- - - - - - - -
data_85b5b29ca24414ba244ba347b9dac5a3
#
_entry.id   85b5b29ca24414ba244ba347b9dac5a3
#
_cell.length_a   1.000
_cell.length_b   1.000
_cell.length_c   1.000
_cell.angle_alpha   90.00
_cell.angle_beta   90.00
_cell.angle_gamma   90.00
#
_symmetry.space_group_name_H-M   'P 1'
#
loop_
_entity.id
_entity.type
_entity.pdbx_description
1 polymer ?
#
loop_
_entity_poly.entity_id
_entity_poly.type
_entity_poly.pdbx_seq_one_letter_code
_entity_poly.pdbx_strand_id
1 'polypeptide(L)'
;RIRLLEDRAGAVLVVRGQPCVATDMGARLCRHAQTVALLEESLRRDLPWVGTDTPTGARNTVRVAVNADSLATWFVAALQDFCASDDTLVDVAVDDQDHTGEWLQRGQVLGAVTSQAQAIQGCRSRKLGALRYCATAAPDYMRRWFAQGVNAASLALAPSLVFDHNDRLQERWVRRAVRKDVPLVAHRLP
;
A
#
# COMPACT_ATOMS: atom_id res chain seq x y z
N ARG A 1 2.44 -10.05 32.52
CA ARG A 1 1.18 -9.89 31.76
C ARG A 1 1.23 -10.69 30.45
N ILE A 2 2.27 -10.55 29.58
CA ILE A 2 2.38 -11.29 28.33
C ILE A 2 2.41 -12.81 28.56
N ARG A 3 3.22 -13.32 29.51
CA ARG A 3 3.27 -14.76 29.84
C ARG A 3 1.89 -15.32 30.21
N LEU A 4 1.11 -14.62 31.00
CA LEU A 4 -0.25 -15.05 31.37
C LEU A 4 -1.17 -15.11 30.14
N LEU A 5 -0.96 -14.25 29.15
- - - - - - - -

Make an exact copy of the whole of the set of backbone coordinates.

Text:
data_85b5b29ca24414ba244ba347b9dac5a3
#
_entry.id   85b5b29ca24414ba244ba347b9dac5a3
#
_cell.length_a   1.000
_cell.length_b   1.000
_cell.length_c   1.000
_cell.angle_alpha   90.00
_cell.angle_beta   90.00
_cell.angle_gamma   90.00
#
_symmetry.space_group_name_H-M   'P 1'
#
loop_
_entity.id
_entity.type
_entity.pdbx_description
1 polymer ?
#
loop_
_entity_poly.entity_id
_entity_poly.type
_entity_poly.pdbx_seq_one_letter_code
_entity_poly.pdbx_strand_id
1 'polypeptide(L)'
;RIRLLEDRAGAVLVVRGQPCVATDMGARLCRHAQTVALLEESLRRDLPWVGTDTPTGARNTVRVAVNADSLATWFVAALQDFCASDDTLVDVAVDDQDHTGEWLQRGQVLGAVTSQAQAIQGCRSRKLGALRYCATAAPDYMRRWFAQGVNAASLALAPSLVFDHNDRLQERWVRRAVRKDVPLVAHRLP
;
A
#
# COMPACT_ATOMS: atom_id res chain seq x y z
N ARG A 1 2.44 -10.05 32.52
CA ARG A 1 1.18 -9.89 31.76
C ARG A 1 1.23 -10.69 30.45
N ILE A 2 2.27 -10.55 29.58
CA ILE A 2 2.38 -11.29 28.33
C ILE A 2 2.41 -12.81 28.56
N ARG A 3 3.22 -13.32 29.51
CA ARG A 3 3.27 -14.76 29.84
C ARG A 3 1.89 -15.32 30.21
N LEU A 4 1.11 -14.62 31.00
CA LEU A 4 -0.25 -15.05 31.37
C LEU A 4 -1.17 -15.11 30.14
N LEU A 5 -0.96 -14.25 29.15